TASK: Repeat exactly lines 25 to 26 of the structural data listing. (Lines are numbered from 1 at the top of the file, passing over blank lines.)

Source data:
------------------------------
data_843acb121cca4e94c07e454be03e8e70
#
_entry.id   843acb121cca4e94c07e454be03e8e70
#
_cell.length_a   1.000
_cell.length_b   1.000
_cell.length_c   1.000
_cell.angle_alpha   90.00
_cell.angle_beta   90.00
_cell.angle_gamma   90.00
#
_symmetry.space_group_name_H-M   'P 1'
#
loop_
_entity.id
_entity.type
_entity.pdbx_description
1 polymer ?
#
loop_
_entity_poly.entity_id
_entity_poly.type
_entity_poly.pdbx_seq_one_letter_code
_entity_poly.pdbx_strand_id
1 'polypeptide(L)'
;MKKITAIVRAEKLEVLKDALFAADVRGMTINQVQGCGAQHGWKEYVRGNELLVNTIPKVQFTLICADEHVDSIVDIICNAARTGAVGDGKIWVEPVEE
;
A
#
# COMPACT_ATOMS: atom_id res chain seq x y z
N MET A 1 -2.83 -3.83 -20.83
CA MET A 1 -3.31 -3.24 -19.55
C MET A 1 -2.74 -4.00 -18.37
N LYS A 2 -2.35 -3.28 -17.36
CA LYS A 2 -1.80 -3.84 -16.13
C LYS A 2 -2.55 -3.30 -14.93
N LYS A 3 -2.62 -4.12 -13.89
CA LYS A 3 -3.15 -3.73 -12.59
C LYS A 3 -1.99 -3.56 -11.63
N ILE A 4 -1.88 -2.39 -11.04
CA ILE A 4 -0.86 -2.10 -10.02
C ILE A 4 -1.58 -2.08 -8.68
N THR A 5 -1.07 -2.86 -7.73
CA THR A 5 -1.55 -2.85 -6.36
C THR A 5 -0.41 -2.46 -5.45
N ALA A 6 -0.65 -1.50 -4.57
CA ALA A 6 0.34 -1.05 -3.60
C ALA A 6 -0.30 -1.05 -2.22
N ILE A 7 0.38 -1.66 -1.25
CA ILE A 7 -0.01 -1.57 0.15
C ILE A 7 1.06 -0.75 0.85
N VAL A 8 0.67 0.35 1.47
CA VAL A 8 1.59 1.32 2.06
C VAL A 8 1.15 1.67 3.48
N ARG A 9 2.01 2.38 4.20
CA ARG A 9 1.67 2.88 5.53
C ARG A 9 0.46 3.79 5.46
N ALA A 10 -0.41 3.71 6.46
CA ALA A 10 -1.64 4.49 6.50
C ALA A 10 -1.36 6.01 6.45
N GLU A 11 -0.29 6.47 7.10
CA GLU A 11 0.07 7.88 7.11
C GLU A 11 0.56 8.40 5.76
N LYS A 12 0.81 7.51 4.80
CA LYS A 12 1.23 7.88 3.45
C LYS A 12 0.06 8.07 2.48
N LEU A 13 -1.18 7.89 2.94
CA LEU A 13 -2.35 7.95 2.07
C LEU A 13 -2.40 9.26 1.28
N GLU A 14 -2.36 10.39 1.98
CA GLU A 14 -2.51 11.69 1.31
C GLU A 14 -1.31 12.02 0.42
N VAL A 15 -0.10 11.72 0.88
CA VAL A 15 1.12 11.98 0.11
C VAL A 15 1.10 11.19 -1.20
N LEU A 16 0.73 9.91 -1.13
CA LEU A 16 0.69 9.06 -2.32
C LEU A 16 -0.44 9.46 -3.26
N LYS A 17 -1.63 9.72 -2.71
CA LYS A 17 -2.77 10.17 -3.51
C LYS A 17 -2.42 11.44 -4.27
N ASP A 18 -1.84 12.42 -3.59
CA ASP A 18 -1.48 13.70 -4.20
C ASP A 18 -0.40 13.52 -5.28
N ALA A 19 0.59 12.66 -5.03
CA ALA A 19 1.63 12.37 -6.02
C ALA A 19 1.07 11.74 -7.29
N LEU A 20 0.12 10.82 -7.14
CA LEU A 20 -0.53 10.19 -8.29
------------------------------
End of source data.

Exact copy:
1 'polypeptide(L)'
;MKKITAIVRAEKLEVLKDALFAADVRGMTINQVQGCGAQHGWKEYVRGNELLVNTIPKVQFTLICADEHVDSIVDIICNAARTGAVGDGKIWVEPVEE